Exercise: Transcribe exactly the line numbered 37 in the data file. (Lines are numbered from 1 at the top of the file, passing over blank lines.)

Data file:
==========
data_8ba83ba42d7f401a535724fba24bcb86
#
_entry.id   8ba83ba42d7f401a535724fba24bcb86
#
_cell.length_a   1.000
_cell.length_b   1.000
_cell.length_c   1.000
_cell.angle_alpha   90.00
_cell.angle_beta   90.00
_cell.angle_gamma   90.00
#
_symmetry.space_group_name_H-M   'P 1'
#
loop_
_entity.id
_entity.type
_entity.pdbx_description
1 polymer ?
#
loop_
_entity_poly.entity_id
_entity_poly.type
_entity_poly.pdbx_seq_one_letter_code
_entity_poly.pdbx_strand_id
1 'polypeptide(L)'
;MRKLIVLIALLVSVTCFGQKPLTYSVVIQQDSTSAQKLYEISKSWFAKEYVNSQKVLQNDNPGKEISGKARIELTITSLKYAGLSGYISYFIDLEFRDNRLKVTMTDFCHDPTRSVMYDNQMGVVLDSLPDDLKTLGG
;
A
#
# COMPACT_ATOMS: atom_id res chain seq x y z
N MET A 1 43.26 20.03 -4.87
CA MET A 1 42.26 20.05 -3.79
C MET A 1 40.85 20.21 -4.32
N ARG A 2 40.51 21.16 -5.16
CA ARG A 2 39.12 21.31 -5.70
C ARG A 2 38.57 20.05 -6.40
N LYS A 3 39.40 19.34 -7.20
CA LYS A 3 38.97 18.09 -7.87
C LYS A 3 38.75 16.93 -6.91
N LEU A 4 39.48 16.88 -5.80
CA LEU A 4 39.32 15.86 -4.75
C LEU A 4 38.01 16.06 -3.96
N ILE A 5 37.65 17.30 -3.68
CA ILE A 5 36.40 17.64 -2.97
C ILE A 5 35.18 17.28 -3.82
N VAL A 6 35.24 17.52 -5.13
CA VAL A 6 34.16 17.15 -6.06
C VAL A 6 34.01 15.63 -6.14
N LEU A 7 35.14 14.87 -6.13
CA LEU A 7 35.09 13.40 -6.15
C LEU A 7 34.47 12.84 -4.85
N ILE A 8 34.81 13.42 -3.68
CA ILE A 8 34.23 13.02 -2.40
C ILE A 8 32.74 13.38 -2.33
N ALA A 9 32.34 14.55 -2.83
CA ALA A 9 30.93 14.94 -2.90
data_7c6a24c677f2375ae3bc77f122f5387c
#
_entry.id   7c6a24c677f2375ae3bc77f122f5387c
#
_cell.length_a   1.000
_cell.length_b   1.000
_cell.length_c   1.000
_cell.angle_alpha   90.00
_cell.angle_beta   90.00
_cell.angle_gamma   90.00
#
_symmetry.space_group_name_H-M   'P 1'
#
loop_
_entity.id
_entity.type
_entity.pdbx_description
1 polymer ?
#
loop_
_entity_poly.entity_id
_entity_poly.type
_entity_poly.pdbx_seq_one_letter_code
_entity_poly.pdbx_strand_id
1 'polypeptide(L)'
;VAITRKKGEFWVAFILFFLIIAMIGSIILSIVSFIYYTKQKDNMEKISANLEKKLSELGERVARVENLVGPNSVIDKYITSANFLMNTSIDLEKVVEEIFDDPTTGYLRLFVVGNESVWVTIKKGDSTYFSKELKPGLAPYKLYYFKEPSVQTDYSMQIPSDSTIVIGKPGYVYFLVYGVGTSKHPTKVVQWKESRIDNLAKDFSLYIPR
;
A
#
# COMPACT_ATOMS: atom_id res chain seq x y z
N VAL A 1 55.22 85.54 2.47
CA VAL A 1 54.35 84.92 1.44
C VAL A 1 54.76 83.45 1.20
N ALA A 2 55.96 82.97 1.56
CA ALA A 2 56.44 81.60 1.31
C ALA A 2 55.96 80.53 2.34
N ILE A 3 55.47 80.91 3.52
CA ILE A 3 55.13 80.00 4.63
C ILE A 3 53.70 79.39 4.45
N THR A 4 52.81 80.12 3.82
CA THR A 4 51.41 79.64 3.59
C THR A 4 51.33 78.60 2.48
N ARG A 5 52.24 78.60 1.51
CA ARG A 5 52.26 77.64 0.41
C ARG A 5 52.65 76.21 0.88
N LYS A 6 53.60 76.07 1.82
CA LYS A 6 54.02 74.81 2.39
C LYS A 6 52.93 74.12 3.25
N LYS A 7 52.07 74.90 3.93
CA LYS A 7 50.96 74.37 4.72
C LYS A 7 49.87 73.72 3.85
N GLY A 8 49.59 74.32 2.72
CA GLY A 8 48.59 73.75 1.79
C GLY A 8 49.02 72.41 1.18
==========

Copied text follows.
N LYS A 3 39.40 19.34 -7.20